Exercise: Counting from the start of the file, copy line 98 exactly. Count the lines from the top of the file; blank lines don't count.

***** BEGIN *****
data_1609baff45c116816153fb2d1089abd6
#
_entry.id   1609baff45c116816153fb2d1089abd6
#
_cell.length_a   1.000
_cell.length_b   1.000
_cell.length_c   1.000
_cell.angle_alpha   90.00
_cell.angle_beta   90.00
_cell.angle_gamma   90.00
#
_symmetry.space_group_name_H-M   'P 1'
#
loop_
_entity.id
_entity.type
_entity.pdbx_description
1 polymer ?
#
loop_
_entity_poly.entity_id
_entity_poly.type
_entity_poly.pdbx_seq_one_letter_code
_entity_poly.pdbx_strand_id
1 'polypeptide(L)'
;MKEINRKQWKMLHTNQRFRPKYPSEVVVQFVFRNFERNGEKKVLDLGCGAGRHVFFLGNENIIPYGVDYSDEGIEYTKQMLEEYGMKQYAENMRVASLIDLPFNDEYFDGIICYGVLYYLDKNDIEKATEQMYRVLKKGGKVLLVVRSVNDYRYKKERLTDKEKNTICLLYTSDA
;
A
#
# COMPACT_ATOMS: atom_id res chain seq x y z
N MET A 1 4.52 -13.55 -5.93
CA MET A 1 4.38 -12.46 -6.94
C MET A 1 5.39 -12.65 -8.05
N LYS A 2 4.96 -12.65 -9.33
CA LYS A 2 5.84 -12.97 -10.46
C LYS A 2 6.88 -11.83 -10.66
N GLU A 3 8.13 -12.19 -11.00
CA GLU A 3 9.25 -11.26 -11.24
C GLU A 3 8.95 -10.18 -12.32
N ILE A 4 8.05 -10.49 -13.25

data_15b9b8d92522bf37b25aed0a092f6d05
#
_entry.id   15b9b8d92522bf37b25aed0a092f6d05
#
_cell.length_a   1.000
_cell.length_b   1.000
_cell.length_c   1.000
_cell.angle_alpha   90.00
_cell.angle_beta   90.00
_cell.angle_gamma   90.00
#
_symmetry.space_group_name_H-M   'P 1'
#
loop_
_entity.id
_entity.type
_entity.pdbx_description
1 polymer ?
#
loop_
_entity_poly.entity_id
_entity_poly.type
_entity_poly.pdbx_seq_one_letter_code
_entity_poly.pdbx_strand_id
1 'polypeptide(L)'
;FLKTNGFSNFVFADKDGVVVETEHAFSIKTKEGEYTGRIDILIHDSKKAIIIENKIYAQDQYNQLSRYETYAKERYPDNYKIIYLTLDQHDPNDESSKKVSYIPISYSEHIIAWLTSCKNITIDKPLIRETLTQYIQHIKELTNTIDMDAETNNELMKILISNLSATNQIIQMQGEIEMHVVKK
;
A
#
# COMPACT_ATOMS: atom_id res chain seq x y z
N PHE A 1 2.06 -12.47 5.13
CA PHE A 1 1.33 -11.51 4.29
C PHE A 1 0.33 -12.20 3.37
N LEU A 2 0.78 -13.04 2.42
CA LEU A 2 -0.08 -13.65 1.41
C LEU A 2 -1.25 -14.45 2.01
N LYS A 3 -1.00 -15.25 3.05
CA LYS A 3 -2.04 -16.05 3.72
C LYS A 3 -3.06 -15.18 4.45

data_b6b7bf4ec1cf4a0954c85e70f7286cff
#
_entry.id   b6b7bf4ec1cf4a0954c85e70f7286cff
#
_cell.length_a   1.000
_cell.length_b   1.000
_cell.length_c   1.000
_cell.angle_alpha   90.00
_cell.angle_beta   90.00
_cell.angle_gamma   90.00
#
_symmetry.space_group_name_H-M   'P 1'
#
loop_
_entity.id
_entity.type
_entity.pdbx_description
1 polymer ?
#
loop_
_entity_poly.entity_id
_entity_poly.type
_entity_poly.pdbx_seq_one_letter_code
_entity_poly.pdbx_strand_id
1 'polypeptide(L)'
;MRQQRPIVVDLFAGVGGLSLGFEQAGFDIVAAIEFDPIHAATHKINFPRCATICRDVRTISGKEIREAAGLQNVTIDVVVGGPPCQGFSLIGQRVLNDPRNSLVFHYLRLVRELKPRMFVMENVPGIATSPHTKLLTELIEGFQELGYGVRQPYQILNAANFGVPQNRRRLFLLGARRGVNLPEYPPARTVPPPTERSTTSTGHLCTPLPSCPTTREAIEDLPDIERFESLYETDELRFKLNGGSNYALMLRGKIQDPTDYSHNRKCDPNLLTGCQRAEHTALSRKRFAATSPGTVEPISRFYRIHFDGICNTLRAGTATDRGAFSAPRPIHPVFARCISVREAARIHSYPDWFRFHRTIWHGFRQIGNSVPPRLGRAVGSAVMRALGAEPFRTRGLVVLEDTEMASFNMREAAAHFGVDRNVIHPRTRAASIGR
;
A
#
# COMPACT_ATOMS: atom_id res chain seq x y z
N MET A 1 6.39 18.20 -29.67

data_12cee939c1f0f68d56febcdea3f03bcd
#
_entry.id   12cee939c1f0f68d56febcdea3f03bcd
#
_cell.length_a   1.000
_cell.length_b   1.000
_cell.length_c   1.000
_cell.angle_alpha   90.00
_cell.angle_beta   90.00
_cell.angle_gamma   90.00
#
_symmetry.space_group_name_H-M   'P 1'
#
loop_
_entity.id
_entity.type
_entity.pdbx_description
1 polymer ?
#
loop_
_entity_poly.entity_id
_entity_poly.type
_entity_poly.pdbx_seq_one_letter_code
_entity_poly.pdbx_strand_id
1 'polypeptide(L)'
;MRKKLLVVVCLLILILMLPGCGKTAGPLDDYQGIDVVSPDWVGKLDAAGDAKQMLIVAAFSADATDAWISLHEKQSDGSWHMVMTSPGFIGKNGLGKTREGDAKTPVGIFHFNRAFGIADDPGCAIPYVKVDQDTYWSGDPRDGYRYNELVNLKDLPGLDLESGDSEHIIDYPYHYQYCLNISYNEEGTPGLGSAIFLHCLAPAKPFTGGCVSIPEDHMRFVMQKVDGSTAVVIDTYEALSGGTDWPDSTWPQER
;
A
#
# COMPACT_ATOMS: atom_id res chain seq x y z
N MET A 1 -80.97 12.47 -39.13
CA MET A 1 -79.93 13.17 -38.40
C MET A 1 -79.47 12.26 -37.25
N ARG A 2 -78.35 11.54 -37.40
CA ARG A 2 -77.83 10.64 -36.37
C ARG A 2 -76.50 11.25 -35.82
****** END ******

#